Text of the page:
(CBS) Testifying for the defense during a pre-trial hearing Thursday, an FBI voice-recognition scientist said that he didn't believe it was possible to identify who was screaming in the background of a 911 call placed the night George Zimmerman shot and killed Florida teen Trayvon Martin.
The testimony of Hirotaka Nakasone capped a day of proceedings ahead of Zimmerman's second-degree murder trial, which launches with jury selection on Monday. Zimmerman argues he killed Martin, 17, in self-defense during an altercation in a Sanford, Fla. gated community last year.
A major decision before the judge during the proceedings, which will resume again at 9 a.m. Friday, will be whether or not to allow the testimony of a state audio expert who says he heard Martin screaming and saying "I'm begging you" in the background of the same call.
If allowed, the testimony could be key for the prosecution. But with proceedings still ongoing, the judge has yet to rule on the subject.
Experts have come to mixed conclusions about the screaming in the background of the 911 call, which was placed by a neighbor. Nakasone said that the screaming lasted for about 18 seconds - however, the amount of screaming that was not "stepped on" by the voice of the 911 dispatcher or caller was only about three seconds.
He said because the screaming voice was affected by distress or emotion, there was no way to compare it to "reasonable, natural speech and come up with correct answers."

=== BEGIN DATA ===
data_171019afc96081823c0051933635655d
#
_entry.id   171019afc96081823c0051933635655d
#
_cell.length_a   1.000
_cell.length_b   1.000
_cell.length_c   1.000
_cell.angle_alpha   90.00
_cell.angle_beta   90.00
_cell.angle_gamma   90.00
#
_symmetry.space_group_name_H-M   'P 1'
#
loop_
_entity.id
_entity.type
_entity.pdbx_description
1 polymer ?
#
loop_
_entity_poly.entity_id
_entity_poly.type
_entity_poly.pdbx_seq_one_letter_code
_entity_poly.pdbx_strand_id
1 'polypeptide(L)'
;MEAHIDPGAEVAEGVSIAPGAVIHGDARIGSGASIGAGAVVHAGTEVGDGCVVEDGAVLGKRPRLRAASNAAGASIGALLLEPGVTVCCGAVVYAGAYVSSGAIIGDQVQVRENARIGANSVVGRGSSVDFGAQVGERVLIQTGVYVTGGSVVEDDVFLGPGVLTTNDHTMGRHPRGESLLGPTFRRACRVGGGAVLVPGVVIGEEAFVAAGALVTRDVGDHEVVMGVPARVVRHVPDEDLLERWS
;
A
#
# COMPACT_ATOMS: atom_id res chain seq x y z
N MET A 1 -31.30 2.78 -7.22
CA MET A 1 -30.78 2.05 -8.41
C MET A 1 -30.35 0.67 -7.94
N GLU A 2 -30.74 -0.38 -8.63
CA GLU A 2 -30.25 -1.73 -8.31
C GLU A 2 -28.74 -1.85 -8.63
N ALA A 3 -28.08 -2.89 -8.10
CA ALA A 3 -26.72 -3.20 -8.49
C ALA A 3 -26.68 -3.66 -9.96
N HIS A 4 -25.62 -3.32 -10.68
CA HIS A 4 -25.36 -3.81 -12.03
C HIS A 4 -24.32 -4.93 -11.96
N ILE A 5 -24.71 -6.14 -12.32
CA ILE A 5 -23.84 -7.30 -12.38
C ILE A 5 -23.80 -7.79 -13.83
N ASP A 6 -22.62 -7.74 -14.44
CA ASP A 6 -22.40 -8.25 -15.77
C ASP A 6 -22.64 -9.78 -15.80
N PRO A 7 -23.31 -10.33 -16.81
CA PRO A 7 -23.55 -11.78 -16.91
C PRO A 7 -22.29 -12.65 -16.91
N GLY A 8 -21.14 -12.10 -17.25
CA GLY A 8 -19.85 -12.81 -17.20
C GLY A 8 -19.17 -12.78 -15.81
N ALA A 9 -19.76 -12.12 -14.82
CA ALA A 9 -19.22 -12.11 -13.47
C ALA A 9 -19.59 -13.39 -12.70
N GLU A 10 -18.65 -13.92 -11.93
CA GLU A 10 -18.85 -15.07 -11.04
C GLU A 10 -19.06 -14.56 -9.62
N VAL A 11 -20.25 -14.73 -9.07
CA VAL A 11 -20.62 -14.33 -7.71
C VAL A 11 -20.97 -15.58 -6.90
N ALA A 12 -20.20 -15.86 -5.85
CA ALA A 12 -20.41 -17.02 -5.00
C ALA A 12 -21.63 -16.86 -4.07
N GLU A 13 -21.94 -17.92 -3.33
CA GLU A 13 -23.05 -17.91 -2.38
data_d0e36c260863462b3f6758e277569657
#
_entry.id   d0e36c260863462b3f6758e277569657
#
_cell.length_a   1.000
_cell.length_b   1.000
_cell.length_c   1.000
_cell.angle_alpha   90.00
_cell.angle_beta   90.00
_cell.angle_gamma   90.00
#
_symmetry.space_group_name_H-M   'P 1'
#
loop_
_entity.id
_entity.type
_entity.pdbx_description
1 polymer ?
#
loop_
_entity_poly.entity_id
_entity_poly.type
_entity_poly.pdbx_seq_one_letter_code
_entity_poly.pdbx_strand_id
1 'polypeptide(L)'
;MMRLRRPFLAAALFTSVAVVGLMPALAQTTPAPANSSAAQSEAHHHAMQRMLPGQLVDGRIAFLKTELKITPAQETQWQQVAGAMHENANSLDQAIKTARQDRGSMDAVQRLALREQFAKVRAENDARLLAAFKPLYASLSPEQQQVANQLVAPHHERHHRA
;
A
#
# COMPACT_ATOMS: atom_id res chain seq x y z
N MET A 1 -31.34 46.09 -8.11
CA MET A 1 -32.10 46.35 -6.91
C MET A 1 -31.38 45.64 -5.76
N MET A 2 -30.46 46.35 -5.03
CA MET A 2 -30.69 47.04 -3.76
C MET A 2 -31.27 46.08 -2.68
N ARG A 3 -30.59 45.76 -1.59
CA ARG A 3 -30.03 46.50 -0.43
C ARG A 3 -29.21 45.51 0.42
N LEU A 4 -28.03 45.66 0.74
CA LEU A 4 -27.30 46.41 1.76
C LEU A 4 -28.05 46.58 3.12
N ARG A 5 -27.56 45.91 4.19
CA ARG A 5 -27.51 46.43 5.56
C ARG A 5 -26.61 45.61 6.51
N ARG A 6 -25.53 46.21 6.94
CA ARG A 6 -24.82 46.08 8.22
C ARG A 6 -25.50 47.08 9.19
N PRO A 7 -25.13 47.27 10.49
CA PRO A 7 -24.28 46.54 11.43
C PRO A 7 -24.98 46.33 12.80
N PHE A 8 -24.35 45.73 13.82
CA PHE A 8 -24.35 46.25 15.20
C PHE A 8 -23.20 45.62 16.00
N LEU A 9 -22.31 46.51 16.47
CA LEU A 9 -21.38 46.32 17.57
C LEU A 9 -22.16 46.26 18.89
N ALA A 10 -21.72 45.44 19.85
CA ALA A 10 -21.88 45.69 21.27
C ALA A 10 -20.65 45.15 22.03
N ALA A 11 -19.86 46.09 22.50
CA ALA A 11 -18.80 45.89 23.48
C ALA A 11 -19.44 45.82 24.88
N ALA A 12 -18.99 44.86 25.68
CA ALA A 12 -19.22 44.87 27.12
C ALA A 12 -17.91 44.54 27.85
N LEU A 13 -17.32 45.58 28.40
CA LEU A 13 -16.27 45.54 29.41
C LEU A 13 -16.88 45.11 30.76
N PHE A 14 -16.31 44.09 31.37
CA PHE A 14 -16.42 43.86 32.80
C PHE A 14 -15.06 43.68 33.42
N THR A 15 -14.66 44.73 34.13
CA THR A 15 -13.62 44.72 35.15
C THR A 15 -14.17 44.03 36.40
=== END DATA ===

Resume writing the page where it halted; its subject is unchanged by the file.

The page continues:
"The screaming was not normal - it was pretty much uttered by someone who was facing probably imminent threat of death," he said. "Very difficult to analyze."
The defense has argued that the state expert who heard Martin screaming used unproven scientific techniques, and Zimmerman's brother Robert Zimmerman told CBS News' Crimesider the finding amounted to "voodoo forensics."
Also Thursday, a court information technology director testified that he found more than 1,000 additional photos -- including photos of marijuana and a hand holding a gun - and some deleted text messages on Trayvon Martin's phone. Defense attorney Mark O'Mara has maintained that prosecutors didn't turn over the information, and has asked the court to sanction prosecutors.
The judge ruled that the issue of possible sanctions should be taken up after trial, and also rejected a defense request to allow a handful of jurors to testify anonymously.